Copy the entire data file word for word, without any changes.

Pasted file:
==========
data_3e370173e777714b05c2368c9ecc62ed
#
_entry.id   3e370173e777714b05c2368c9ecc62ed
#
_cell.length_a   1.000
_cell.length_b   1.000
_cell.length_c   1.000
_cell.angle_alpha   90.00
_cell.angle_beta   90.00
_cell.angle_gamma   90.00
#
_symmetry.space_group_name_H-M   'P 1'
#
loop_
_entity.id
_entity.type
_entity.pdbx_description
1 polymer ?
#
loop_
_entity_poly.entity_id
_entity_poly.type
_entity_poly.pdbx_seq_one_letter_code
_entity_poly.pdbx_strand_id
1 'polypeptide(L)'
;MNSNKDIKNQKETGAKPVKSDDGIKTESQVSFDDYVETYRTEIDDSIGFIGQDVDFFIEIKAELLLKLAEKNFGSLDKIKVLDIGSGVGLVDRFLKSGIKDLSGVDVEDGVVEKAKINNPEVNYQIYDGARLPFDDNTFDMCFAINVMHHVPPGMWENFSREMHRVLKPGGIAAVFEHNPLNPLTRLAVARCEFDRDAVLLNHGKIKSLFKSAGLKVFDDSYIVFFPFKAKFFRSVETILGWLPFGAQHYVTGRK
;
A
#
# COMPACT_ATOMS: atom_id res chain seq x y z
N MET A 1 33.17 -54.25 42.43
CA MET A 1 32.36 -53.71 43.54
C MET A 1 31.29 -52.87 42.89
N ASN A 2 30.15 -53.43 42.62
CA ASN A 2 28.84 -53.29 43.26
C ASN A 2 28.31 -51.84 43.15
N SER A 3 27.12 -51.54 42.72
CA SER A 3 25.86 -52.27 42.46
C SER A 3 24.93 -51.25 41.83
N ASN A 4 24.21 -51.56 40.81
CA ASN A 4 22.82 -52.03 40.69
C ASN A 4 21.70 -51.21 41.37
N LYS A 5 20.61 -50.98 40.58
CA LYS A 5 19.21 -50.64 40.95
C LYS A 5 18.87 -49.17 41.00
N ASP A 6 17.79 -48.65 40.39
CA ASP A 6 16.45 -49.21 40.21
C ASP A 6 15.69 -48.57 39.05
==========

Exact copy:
data_3e370173e777714b05c2368c9ecc62ed
#
_entry.id   3e370173e777714b05c2368c9ecc62ed
#
_cell.length_a   1.000
_cell.length_b   1.000
_cell.length_c   1.000
_cell.angle_alpha   90.00
_cell.angle_beta   90.00
_cell.angle_gamma   90.00
#
_symmetry.space_group_name_H-M   'P 1'
#
loop_
_entity.id
_entity.type
_entity.pdbx_description
1 polymer ?
#
loop_
_entity_poly.entity_id
_entity_poly.type
_entity_poly.pdbx_seq_one_letter_code
_entity_poly.pdbx_strand_id
1 'polypeptide(L)'
;MNSNKDIKNQKETGAKPVKSDDGIKTESQVSFDDYVETYRTEIDDSIGFIGQDVDFFIEIKAELLLKLAEKNFGSLDKIKVLDIGSGVGLVDRFLKSGIKDLSGVDVEDGVVEKAKINNPEVNYQIYDGARLPFDDNTFDMCFAINVMHHVPPGMWENFSREMHRVLKPGGIAAVFEHNPLNPLTRLAVARCEFDRDAVLLNHGKIKSLFKSAGLKVFDDSYIVFFPFKAKFFRSVETILGWLPFGAQHYVTGRK
;
A
#
# COMPACT_ATOMS: atom_id res chain seq x y z
N MET A 1 33.17 -54.25 42.43
CA MET A 1 32.36 -53.71 43.54
C MET A 1 31.29 -52.87 42.89
N ASN A 2 30.15 -53.43 42.62
CA ASN A 2 28.84 -53.29 43.26
C ASN A 2 28.31 -51.84 43.15
N SER A 3 27.12 -51.54 42.72
CA SER A 3 25.86 -52.27 42.46
C SER A 3 24.93 -51.25 41.83
N ASN A 4 24.21 -51.56 40.81
CA ASN A 4 22.82 -52.03 40.69
C ASN A 4 21.70 -51.21 41.37
N LYS A 5 20.61 -50.98 40.58
CA LYS A 5 19.21 -50.64 40.95
C LYS A 5 18.87 -49.17 41.00
N ASP A 6 17.79 -48.65 40.39
CA ASP A 6 16.45 -49.21 40.21
C ASP A 6 15.69 -48.57 39.05